Another aspect of the offshoring argument is unraveling, according to a report today on silicon.com.
The case has been made that employees in Bangalore and Delhi are likely to handle customer service calls or process invoices better than their counterparts in Boston or Detroit, because the jobs in India represent an upwardly mobile career track. Highly educated, talented Indians will be drawn to the jobs, the logic goes, to be part of the exciting business process outsourcing industry.
It turns out, though, that the Indians actually working the phones and computers see their jobs as less promising, according to the story. More than 50 percent of BPO worker respondents to a survey by consulting firm Hill & Associates said the main reason for leaving a position was that it is a dead end job. Such dissatisfaction contributes to an attrition rate in Indian call centers that is as high as 40 percent, according to the story.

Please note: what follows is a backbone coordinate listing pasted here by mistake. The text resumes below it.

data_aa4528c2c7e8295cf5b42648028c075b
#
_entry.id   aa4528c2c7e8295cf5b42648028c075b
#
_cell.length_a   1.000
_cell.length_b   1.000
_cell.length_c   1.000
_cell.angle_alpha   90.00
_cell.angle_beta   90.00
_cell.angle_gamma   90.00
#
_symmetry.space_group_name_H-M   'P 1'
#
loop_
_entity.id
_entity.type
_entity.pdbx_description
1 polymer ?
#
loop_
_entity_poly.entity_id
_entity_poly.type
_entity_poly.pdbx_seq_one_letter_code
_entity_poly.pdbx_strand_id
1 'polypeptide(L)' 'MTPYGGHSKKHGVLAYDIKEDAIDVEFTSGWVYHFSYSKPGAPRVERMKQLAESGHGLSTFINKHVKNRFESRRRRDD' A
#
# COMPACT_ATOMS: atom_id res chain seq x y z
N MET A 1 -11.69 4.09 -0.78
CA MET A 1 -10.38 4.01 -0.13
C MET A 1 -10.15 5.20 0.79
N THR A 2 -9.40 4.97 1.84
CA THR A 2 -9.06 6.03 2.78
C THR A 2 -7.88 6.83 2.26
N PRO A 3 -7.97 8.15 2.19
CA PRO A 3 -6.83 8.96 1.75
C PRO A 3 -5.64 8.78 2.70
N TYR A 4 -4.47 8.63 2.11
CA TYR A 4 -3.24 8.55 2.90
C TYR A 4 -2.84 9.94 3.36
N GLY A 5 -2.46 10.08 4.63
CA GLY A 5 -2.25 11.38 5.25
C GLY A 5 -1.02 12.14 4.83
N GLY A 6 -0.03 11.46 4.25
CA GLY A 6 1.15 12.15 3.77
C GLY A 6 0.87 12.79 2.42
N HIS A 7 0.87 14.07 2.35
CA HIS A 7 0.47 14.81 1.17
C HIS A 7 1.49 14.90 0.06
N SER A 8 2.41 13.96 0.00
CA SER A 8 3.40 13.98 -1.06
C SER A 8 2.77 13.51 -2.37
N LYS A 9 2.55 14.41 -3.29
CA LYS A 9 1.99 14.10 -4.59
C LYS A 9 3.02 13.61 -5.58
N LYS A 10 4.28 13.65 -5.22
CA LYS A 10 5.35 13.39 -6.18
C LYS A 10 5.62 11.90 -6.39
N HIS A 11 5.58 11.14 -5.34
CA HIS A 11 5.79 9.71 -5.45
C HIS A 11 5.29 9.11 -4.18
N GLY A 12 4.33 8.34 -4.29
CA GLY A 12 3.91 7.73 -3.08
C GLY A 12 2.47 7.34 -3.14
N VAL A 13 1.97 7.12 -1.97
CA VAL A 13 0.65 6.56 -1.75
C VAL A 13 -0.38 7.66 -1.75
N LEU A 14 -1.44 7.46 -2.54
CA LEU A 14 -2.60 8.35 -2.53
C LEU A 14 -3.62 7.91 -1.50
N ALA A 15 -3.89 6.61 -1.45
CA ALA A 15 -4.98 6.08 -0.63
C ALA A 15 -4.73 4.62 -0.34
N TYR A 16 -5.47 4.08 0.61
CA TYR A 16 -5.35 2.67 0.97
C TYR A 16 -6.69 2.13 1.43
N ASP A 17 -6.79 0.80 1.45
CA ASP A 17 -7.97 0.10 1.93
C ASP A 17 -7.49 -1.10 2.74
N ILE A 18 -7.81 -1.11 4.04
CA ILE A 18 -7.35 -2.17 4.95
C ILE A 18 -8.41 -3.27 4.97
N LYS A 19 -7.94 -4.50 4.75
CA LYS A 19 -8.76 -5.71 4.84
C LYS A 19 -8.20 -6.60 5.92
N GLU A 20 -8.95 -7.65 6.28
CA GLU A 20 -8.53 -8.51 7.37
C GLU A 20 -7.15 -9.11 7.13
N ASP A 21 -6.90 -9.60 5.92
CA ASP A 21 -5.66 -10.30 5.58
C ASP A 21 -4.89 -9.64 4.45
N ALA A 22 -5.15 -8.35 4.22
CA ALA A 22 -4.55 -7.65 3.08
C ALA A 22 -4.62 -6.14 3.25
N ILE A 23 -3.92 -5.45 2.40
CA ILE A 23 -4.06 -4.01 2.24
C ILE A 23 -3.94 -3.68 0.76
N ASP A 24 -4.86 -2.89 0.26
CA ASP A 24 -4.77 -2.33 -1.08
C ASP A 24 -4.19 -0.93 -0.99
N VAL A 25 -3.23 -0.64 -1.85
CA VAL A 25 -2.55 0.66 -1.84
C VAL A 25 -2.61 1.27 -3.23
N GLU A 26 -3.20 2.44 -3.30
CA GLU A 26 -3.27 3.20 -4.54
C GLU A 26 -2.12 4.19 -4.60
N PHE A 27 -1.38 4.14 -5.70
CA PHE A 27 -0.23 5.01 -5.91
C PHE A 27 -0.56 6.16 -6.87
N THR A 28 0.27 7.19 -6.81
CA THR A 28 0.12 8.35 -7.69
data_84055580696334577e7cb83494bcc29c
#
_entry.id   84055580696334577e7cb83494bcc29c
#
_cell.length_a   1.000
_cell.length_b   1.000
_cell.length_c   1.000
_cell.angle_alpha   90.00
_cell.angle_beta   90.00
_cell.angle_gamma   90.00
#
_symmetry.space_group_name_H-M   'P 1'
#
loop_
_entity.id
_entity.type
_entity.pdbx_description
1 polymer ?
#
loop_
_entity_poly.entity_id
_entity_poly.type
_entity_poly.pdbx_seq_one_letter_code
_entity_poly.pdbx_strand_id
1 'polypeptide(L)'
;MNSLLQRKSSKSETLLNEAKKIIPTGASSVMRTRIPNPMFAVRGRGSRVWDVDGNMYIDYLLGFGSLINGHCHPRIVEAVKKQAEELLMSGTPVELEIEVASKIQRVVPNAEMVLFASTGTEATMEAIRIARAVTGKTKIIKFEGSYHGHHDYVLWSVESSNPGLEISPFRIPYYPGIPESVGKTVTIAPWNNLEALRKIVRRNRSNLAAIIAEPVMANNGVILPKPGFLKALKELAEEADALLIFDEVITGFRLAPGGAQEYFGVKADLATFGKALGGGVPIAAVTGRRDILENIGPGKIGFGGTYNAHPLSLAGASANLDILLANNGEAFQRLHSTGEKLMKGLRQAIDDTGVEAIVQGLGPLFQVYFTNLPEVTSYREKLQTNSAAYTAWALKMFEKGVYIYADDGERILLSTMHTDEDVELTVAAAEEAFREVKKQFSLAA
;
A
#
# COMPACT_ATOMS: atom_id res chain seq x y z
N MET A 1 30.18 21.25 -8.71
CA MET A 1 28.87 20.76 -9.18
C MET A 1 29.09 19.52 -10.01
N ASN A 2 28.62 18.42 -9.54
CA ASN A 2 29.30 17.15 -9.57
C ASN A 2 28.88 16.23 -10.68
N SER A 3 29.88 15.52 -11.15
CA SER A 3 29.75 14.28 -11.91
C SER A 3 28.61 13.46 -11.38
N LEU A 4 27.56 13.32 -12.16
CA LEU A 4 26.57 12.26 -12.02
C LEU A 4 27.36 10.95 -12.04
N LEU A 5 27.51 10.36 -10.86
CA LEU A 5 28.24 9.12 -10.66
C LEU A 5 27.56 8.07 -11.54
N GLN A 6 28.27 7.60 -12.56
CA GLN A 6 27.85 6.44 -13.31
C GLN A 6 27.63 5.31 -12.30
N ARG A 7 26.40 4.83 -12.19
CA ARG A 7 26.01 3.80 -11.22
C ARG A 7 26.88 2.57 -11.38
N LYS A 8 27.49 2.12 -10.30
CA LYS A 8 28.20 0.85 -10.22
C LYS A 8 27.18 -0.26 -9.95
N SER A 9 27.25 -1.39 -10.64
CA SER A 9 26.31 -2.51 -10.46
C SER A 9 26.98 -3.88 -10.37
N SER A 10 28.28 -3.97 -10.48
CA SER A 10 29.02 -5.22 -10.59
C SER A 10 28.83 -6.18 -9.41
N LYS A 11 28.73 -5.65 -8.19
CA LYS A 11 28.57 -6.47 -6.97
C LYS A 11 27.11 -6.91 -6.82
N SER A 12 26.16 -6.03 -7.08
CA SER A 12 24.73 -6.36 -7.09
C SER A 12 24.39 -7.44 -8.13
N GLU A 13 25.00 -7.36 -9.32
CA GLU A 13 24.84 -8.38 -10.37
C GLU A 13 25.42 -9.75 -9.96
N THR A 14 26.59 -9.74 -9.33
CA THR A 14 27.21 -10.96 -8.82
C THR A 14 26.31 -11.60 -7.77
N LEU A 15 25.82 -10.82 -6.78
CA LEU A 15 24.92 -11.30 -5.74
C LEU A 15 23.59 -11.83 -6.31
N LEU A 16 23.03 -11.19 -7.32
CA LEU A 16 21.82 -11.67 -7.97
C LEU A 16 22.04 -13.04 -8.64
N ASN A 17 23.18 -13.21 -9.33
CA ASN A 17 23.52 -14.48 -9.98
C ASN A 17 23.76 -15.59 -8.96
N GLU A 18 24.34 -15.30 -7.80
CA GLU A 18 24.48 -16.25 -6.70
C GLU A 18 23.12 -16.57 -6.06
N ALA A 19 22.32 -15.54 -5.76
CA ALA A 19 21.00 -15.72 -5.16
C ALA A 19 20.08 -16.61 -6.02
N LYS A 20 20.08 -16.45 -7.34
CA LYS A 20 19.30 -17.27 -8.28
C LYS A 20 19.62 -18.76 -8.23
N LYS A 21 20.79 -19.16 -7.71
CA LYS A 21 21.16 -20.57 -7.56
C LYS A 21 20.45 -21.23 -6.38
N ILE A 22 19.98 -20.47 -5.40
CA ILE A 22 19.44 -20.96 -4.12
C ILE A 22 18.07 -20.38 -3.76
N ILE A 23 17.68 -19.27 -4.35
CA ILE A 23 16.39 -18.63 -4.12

In recent months, offshoring has come to look less attractive than it may have a few years ago. For example, police in India have uncovered a terrorist plot targeting the country's booming information technology economy. And it has become clear that not all offshore arrangements work out well, despite the prospects of lower labor costs. In fact, Decision Design, a small U.S.-based software developer, is growing quickly in part by mopping up offshoring messes.